According to IRS officials, identity thieves took stolen Social Security numbers and filed unauthorized refunds early in the past filing season. Taxpayers discovered their identity had been stolen only after they filed their true tax returns and had the return rejected.
In an article in USA Today (http://usat.ly/OBM4os ), the IRS says they stopped $4 billion in improper Earned income Tax Credit and found $14 billion to $17 billion in refunds that were issued in error. To stop more phony refunds the IRS says they will end up taking longer to issue refunds to taxpayers that will cause most refunds to take longer.
No one really knows how much the fraudulent refunds total. This is an excerpt from an article in Forbes Magazine (http://onforb.es/MZkkfB0 ) that discusses how easy this type of fraud is:
Career criminals know easy money when they see it. The police say they run across street corner drug dealers and robbers who have been in and out of prison for years now making lots of money by filing fraudulent returns. Some have been spotted driving Bentleys and Lamborghinis.
“A gentleman, a former armed robber, said: ‘I’m not doing robberies anymore. This is much cleaner. I don’t even have to use a gun,’ ” said Sgt. Jay J. Leiner of the economic crimes unit in the Broward Sheriff’s Office, which has formed a multiagency task force.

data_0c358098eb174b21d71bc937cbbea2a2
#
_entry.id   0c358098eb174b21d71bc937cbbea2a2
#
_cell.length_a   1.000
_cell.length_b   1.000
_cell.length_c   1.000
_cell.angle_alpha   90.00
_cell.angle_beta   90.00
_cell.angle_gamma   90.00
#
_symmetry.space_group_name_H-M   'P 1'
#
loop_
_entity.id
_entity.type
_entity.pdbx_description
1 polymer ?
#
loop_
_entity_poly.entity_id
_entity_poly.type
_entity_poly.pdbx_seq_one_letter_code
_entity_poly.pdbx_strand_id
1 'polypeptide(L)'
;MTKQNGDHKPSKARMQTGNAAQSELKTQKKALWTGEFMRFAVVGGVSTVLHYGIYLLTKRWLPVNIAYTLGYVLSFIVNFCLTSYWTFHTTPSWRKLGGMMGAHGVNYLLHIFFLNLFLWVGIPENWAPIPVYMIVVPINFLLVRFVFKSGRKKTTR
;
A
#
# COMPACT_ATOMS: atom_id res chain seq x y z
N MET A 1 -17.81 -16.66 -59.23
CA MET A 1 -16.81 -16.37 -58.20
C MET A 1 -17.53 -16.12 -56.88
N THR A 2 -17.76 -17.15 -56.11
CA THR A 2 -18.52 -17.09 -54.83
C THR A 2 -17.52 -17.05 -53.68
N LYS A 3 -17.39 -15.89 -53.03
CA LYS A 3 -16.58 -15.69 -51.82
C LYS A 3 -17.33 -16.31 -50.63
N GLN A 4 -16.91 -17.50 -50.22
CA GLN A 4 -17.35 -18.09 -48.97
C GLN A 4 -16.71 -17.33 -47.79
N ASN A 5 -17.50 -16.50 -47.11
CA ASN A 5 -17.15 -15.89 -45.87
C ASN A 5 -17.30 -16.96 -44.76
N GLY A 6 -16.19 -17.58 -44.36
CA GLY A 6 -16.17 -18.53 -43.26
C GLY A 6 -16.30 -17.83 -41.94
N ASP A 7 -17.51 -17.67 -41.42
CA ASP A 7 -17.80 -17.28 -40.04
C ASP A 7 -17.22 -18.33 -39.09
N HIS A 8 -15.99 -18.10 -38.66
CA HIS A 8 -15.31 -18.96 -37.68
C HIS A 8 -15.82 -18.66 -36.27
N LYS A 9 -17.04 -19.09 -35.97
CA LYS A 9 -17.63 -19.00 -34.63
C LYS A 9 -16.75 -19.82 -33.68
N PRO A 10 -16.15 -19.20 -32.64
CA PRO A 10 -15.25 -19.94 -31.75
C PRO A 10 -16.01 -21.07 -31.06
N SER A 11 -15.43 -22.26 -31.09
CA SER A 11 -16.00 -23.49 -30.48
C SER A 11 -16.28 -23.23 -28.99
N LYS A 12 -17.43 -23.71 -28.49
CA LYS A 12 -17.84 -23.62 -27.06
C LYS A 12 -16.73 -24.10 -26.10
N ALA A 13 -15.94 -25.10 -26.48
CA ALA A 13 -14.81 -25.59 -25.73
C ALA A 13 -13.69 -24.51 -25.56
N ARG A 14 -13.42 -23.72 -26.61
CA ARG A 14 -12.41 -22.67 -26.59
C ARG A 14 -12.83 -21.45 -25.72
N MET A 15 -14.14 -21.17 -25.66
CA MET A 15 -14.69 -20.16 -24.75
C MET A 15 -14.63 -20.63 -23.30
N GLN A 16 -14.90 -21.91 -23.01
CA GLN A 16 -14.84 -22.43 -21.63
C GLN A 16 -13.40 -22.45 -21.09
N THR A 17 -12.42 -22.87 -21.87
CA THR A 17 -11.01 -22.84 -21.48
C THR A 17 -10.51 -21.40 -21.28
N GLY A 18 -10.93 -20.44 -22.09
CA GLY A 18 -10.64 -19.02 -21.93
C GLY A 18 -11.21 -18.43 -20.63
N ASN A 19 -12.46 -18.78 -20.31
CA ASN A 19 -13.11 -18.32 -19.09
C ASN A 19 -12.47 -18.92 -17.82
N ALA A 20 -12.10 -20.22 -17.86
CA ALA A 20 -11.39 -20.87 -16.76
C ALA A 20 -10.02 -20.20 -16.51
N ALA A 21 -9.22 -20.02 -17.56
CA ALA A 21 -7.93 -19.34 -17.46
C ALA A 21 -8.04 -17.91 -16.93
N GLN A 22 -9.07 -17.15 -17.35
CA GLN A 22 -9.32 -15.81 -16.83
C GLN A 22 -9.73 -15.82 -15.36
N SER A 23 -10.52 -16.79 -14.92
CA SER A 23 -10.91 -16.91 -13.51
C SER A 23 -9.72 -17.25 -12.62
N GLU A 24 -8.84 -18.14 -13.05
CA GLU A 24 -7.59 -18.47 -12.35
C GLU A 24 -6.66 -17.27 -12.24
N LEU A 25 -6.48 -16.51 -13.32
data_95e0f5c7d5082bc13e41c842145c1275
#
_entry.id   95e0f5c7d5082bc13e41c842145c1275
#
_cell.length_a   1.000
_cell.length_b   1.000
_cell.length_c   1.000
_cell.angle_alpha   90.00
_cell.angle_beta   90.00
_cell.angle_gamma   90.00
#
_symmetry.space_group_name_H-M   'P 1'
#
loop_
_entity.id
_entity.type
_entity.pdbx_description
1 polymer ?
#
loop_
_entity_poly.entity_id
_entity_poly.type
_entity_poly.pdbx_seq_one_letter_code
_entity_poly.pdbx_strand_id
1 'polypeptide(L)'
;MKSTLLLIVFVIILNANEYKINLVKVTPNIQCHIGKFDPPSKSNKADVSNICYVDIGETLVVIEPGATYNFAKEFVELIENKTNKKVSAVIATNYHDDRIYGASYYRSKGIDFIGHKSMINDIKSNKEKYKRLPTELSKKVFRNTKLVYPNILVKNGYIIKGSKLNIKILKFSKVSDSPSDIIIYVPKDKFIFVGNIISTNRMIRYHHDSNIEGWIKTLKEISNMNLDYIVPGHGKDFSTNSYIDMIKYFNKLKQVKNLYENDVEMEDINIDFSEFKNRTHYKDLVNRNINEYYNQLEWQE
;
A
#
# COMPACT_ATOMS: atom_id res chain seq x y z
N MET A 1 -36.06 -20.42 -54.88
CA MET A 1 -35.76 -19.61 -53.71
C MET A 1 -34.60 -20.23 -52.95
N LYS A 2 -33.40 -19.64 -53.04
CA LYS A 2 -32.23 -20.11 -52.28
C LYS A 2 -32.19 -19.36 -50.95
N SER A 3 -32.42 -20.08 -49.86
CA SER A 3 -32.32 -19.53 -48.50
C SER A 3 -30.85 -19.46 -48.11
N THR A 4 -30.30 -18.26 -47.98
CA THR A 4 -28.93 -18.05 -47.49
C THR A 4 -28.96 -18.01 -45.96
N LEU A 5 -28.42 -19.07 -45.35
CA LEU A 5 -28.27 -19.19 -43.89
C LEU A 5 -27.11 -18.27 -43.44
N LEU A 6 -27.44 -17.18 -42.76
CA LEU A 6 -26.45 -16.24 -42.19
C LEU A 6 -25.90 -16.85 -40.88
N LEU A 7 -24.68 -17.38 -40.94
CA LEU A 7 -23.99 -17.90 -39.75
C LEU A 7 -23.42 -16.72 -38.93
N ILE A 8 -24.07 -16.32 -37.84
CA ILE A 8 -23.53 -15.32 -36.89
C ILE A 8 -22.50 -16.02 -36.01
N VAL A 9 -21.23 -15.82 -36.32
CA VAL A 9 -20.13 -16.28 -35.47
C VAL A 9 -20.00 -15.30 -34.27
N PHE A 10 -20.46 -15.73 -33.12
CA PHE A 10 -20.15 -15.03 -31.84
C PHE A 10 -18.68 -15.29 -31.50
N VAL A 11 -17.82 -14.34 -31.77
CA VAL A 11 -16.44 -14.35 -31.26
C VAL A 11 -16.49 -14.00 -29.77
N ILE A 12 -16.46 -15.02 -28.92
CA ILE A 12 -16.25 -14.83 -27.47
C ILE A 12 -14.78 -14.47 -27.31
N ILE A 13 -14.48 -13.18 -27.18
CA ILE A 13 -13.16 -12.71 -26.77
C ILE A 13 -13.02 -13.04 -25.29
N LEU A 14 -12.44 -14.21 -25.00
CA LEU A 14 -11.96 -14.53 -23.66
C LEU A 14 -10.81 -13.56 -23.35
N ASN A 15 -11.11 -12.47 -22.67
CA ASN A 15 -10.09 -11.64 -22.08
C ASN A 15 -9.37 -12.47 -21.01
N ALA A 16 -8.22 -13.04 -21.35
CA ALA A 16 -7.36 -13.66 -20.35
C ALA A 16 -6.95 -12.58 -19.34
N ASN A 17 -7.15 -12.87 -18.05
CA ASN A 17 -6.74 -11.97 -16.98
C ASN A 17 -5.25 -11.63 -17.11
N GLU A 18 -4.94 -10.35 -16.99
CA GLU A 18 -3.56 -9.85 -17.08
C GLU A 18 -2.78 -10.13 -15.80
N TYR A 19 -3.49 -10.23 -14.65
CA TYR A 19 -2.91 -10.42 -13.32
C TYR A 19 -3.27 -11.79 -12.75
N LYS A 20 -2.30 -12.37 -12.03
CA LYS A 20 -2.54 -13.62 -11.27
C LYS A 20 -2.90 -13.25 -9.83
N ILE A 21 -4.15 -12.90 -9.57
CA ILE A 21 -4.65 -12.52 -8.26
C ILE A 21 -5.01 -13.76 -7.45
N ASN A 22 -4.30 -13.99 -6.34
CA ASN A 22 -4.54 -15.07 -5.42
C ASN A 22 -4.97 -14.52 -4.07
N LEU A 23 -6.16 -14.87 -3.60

Mr. Ferrer, the United States attorney, said he had seen tax fraud overtake violent crime in Overtown, a poor, high-crime section of Miami. He said criminals there were holding filing parties, at which they would haul out laptops and, for a fee, teach others how to run the swindle.
You can almost always count on two things: First, when there is an easy way to make money, someone will take advantage of it. (It’s great to see the entrepreneurial spirit is not dead.) Second, large government agencies are inherently inefficient. They are just too big to react quickly to changing threats. Besides—it’s not their money anyway!
Like any good CPA, I need to add a disclaimer: Unfortunately, it is impossible to offer comprehensive tax info over the Internet, no matter how well-researched or written. And remember, I love my readers, but having me bookmarked on your computer doesn’t make you a client: Before relying on any information given on this site, contact a tax professional to discuss your particular situation.